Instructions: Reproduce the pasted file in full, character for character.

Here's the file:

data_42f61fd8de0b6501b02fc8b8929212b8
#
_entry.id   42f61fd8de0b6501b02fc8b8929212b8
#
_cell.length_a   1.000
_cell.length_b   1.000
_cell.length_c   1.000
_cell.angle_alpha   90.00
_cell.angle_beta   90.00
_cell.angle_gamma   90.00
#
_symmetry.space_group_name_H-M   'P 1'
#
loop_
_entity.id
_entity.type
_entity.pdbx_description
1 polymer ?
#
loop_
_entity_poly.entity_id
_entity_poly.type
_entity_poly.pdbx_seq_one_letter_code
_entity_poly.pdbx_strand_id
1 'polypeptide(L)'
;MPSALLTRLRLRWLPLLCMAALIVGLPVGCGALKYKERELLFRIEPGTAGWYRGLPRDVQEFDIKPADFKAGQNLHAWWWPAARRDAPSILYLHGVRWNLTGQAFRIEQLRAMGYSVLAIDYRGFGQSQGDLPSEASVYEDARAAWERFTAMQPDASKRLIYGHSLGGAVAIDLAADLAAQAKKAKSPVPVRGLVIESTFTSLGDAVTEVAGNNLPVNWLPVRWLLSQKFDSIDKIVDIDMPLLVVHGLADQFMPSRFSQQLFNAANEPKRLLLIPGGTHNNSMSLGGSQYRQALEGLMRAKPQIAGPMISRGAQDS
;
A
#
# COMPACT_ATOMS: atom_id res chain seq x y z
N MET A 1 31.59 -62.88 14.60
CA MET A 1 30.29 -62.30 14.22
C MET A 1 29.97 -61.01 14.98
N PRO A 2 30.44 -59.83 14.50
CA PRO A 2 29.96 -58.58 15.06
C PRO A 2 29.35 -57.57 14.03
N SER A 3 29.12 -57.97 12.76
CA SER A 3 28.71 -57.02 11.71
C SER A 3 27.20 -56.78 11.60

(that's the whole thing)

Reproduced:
data_42f61fd8de0b6501b02fc8b8929212b8
#
_entry.id   42f61fd8de0b6501b02fc8b8929212b8
#
_cell.length_a   1.000
_cell.length_b   1.000
_cell.length_c   1.000
_cell.angle_alpha   90.00
_cell.angle_beta   90.00
_cell.angle_gamma   90.00
#
_symmetry.space_group_name_H-M   'P 1'
#
loop_
_entity.id
_entity.type
_entity.pdbx_description
1 polymer ?
#
loop_
_entity_poly.entity_id
_entity_poly.type
_entity_poly.pdbx_seq_one_letter_code
_entity_poly.pdbx_strand_id
1 'polypeptide(L)'
;MPSALLTRLRLRWLPLLCMAALIVGLPVGCGALKYKERELLFRIEPGTAGWYRGLPRDVQEFDIKPADFKAGQNLHAWWWPAARRDAPSILYLHGVRWNLTGQAFRIEQLRAMGYSVLAIDYRGFGQSQGDLPSEASVYEDARAAWERFTAMQPDASKRLIYGHSLGGAVAIDLAADLAAQAKKAKSPVPVRGLVIESTFTSLGDAVTEVAGNNLPVNWLPVRWLLSQKFDSIDKIVDIDMPLLVVHGLADQFMPSRFSQQLFNAANEPKRLLLIPGGTHNNSMSLGGSQYRQALEGLMRAKPQIAGPMISRGAQDS
;
A
#
# COMPACT_ATOMS: atom_id res chain seq x y z
N MET A 1 31.59 -62.88 14.60
CA MET A 1 30.29 -62.30 14.22
C MET A 1 29.97 -61.01 14.98
N PRO A 2 30.44 -59.83 14.50
CA PRO A 2 29.96 -58.58 15.06
C PRO A 2 29.35 -57.57 14.03
N SER A 3 29.12 -57.97 12.76
CA SER A 3 28.71 -57.02 11.71
C SER A 3 27.20 -56.78 11.60